A Muslim-American woman in Michigan has filed a federal lawsuit against the Oceana County Sheriff Department for allegedly violating her First Amendment rights when she was arrested earlier this month and forced to remove her hijab. Fatme Dakroub, of Dearborn Heights, said the arrest “was the worst experience of my life.”

Dakroub was vacationing with her children May 17, when she was pulled over in a rental car. The officer questioned her about a traffic ticket she had received years ago -- a ticket she claimed to have paid -- before arresting and booking her and forcing her to remove her hijab.

“It felt really insulting and humiliating,” Dakroub told reporters Thursday. “You feel so violated, and you can’t do anything. I was scared that if I opposed what they were asking me, then something bad might happen, like what we’ve seen on TV. They might do something and then say that I resisted.”

In addition to the arrest, officers contacted immigration officials. Though Dakroub was driving with a United Arab Emirates license, she is a U.S. citizen.

Three male officers were present during the booking when she was asked to remove the headscarf, said Dakroub, who then requested a female officer to assist her during the process, to no avail. She was led to a holding cell without the garment, where she said she was ridiculed by police.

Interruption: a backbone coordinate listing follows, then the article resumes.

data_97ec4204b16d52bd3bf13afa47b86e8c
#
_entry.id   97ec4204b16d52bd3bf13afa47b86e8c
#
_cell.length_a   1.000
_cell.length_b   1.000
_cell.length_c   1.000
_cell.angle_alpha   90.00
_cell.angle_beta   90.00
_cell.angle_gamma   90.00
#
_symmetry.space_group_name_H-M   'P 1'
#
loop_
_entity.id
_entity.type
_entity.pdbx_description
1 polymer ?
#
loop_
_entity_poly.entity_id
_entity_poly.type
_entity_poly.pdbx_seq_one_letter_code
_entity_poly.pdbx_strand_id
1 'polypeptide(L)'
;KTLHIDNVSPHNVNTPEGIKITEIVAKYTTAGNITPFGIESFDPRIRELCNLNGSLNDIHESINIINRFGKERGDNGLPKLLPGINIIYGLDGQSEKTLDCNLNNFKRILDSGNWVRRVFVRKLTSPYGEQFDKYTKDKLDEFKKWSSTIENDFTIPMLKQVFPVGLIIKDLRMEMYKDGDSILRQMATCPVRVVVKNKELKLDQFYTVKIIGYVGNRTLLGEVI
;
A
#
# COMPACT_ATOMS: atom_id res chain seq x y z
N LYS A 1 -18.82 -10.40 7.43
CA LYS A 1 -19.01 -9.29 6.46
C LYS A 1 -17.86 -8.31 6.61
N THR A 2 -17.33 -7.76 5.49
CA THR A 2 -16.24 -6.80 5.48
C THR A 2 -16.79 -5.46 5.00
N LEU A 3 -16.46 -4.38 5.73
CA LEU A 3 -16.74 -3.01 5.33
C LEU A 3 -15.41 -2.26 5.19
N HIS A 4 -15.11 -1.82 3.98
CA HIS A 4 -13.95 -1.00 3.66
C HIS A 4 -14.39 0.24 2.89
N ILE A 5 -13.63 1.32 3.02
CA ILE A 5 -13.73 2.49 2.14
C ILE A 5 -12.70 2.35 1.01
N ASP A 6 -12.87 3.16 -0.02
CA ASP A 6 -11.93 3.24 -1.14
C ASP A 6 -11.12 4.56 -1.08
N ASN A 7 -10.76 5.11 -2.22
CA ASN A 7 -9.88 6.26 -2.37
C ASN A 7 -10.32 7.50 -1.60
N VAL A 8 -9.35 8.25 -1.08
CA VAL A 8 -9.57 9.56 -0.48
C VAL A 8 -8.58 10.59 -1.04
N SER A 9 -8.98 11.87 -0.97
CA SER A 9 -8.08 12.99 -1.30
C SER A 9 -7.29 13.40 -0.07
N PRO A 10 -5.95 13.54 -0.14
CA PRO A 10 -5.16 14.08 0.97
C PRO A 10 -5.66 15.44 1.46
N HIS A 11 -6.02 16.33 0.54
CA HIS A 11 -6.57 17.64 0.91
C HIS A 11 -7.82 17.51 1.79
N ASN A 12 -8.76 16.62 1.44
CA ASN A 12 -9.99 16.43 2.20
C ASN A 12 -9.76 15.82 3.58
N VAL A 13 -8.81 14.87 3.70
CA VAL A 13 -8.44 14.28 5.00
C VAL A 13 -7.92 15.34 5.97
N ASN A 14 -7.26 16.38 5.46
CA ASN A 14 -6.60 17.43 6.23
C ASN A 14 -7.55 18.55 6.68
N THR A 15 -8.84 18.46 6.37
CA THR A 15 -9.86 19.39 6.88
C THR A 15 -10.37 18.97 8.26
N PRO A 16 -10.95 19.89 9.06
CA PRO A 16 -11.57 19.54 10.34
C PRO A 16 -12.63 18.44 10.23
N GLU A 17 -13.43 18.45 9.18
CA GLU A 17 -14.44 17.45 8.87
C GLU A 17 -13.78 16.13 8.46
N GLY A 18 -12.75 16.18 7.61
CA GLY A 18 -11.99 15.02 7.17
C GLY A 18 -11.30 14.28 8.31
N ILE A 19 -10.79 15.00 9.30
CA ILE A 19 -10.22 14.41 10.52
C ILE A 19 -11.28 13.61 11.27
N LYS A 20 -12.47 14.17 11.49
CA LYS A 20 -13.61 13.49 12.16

“I don’t understand why they had to be so rude and mean,” Dakroub said. “I was being so polite with them and just trying to make them understand how uncomfortable I am.”

Muslim women can wear hijabs for a number of reasons, but the primary motivator tends to be religious or cultural in nature. Often the idea is to cover oneself to fulfill a commandment from God for modesty, but an outward display of Muslim identity can also lead women to wear the scarf. They’re not obligatory.

“It’s not necessary for the individual to be victimized in this fashion,” said Nabih Ayad, the executive director of the Arab-American Civil Rights League, an organization devoted to protecting Muslim civil rights and dispelling negative stereotypes of the community. “She was subjected to humiliation, isolation and harassment.”

The lawsuit was sent to the U.S. District Court in Western Michigan alleging the sheriff's department had violated Dakroub’s First Amendment rights. The Arab-American Civil Rights League is asking that police officers receive better training to handle sensitive, multicultural situations.